RTTNews - The number of people filing for first-time unemployment benefits edged down last week, according to a report released by the Labor Department on Thursday, although jobless claims remain at a relatively high level.
Still, the size of the government's unemployment rolls fell for the fifth time in the last seven weeks, dropping to its lowest level in about 5 months.
The Labor Department said that initial jobless claims edged down to 570,000 in the week ended August 22nd from the previous week's revised figure of 580,000. Economists had been expecting jobless claims to slip to 565,000 from the 576,000 originally reported for the previous month.
Initial claims are off the recent low of 524,000 reached in mid-July, but they are still lingering below the 600,000 mark. Claims reached a cycle high of 674,000 in late March.
Peter Boockvar, equity strategist for Miller Tabak said, The labor market is definitely improved relative to the past few quarters, but the level of claims above 550,000 still remains at a level that is consistent with monthly job losses of 200,000-400,000 in the aggregate.
The report also showed that the less volatile four-week moving average fell to 566,250 from the previous week's revised average of 571,000.
Continuing claims, which measure the number of people receiving ongoing unemployment help, fell to 6.133 million for the week ended August 15, the most recent week for which the government has data.
The closely watched continuing claims number is now at its lowest level since early April.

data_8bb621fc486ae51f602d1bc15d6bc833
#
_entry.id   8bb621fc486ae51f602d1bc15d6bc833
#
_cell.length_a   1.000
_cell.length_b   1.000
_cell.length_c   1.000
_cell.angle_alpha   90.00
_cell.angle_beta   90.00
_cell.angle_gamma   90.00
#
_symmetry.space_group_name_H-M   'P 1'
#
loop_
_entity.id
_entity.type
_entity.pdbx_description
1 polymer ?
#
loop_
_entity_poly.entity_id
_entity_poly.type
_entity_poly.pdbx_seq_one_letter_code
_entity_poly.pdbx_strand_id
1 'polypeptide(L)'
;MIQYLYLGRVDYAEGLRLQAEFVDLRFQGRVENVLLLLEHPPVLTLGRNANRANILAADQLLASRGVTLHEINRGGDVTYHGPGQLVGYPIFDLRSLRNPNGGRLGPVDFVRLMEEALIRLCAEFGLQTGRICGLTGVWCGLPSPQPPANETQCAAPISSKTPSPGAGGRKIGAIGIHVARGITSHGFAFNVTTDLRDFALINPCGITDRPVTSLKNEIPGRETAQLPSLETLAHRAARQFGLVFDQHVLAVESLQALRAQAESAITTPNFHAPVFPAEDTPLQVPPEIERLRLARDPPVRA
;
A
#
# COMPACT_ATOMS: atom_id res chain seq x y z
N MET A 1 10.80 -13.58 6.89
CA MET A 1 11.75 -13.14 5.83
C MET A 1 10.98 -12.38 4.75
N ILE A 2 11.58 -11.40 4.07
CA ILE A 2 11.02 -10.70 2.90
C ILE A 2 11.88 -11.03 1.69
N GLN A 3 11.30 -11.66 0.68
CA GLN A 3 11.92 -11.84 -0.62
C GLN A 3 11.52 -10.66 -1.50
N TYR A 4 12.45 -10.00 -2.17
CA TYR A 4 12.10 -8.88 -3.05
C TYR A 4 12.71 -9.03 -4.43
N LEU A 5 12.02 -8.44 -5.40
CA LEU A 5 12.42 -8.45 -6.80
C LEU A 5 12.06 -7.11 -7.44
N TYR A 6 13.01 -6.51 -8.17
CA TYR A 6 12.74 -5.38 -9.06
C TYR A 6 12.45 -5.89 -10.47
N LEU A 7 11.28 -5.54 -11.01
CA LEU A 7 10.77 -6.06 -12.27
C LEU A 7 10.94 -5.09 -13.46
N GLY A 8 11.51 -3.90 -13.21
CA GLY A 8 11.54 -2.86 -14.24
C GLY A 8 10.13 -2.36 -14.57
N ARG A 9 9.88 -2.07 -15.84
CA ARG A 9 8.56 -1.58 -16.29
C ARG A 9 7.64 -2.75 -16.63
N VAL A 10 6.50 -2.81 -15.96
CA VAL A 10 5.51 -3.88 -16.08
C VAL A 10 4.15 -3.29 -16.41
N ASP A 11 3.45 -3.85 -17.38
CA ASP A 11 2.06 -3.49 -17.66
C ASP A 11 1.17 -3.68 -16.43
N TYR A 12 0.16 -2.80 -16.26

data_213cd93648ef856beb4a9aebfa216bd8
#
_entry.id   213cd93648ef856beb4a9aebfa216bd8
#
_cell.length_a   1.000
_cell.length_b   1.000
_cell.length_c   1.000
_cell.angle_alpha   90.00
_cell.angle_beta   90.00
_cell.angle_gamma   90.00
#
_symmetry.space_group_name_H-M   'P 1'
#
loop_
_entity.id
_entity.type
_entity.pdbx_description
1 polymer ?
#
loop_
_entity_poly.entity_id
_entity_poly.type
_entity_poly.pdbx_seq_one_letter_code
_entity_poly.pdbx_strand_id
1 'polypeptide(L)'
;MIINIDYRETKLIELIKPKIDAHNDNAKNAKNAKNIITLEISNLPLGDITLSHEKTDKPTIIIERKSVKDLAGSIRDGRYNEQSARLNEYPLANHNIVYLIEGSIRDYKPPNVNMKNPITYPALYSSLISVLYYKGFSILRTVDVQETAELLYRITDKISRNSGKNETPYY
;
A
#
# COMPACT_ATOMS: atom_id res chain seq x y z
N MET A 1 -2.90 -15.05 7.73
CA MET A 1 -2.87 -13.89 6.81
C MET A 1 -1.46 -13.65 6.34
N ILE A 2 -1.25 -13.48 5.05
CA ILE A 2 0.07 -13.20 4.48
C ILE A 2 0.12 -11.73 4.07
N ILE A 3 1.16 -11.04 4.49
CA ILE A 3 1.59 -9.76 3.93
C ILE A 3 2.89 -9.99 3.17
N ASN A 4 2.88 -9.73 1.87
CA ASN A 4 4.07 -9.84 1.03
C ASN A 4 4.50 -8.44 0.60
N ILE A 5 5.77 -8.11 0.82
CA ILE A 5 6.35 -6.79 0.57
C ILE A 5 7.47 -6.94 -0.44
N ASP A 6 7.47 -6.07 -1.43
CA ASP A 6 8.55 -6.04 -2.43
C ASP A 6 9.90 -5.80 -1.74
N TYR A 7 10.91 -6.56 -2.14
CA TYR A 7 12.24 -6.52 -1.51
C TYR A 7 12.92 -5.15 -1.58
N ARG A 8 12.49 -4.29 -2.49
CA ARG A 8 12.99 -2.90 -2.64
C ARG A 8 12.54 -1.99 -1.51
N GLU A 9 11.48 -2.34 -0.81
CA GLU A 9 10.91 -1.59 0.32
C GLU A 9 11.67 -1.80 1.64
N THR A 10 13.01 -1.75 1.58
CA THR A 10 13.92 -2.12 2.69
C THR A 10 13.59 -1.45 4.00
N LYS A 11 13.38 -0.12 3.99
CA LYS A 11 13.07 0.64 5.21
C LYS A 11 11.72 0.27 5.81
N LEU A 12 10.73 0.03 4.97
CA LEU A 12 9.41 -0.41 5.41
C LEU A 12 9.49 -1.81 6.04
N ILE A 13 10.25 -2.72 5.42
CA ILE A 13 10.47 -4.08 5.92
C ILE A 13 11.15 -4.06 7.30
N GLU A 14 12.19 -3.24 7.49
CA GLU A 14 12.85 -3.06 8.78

However, Boockvar noted, While some are finding new jobs (which of course is good) and falling off the continuing claims rolls, many are still seeing their benefits exhausted and thus are falling into other categories.
The labor market is likely to remain in focus next week, with the Labor Department scheduled to release its report on the employment situation in the month of August on Friday.
Earlier this month, the Labor Department released a report showing a continued decline in employment in the month of July, although the pace of job losses slowed by even more than economists had been anticipating.
The report showed that non-farm payroll employment fell by 247,000 jobs in July following a revised decrease of 443,000 jobs in June. Economists had been expecting employment to fall by 325,000 jobs compared to the drop of 467,000 jobs originally reported for the previous month.
The Labor Department also said that the unemployment rate unexpectedly edged down to 9.4 percent in July from 9.5 percent in June. With the decrease, the unemployment rate fell for the first time since April of 2008.
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